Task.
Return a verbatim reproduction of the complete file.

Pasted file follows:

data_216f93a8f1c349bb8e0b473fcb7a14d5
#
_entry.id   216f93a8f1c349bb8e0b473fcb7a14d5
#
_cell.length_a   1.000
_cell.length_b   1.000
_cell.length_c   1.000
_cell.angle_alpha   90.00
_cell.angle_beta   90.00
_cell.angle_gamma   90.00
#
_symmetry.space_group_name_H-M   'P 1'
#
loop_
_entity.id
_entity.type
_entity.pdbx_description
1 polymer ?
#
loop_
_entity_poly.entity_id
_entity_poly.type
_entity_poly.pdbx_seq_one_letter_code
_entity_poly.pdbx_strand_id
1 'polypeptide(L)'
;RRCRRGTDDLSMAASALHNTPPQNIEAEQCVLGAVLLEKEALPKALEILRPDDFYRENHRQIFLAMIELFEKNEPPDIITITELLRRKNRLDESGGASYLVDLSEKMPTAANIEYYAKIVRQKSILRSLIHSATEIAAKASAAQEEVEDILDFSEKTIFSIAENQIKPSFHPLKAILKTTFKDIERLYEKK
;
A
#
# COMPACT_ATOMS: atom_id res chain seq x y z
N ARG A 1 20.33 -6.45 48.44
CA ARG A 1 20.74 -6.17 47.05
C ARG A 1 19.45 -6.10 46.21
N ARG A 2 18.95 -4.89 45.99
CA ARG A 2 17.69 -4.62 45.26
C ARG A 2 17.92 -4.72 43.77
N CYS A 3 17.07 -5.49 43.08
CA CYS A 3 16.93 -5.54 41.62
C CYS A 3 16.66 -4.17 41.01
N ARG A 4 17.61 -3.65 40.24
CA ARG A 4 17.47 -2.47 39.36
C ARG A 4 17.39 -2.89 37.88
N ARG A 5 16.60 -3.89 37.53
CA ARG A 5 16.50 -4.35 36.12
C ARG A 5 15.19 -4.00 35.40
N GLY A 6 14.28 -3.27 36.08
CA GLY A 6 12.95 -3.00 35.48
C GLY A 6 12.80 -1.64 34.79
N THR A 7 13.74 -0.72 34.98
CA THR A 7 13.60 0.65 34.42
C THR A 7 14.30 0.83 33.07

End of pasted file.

data_216f93a8f1c349bb8e0b473fcb7a14d5
#
_entry.id   216f93a8f1c349bb8e0b473fcb7a14d5
#
_cell.length_a   1.000
_cell.length_b   1.000
_cell.length_c   1.000
_cell.angle_alpha   90.00
_cell.angle_beta   90.00
_cell.angle_gamma   90.00
#
_symmetry.space_group_name_H-M   'P 1'
#
loop_
_entity.id
_entity.type
_entity.pdbx_description
1 polymer ?
#
loop_
_entity_poly.entity_id
_entity_poly.type
_entity_poly.pdbx_seq_one_letter_code
_entity_poly.pdbx_strand_id
1 'polypeptide(L)'
;RRCRRGTDDLSMAASALHNTPPQNIEAEQCVLGAVLLEKEALPKALEILRPDDFYRENHRQIFLAMIELFEKNEPPDIITITELLRRKNRLDESGGASYLVDLSEKMPTAANIEYYAKIVRQKSILRSLIHSATEIAAKASAAQEEVEDILDFSEKTIFSIAENQIKPSFHPLKAILKTTFKDIERLYEKK
;
A
#
# COMPACT_ATOMS: atom_id res chain seq x y z
N ARG A 1 20.33 -6.45 48.44
CA ARG A 1 20.74 -6.17 47.05
C ARG A 1 19.45 -6.10 46.21
N ARG A 2 18.95 -4.89 45.99
CA ARG A 2 17.69 -4.62 45.26
C ARG A 2 17.92 -4.72 43.77
N CYS A 3 17.07 -5.49 43.08
CA CYS A 3 16.93 -5.54 41.62
C CYS A 3 16.66 -4.17 41.01
N ARG A 4 17.61 -3.65 40.24
CA ARG A 4 17.47 -2.47 39.36
C ARG A 4 17.39 -2.89 37.88
N ARG A 5 16.60 -3.89 37.53
CA ARG A 5 16.50 -4.35 36.12
C ARG A 5 15.19 -4.00 35.40
N GLY A 6 14.28 -3.27 36.08
CA GLY A 6 12.95 -3.00 35.48
C GLY A 6 12.80 -1.64 34.79
N THR A 7 13.74 -0.72 34.98
CA THR A 7 13.60 0.65 34.42
C THR A 7 14.30 0.83 33.07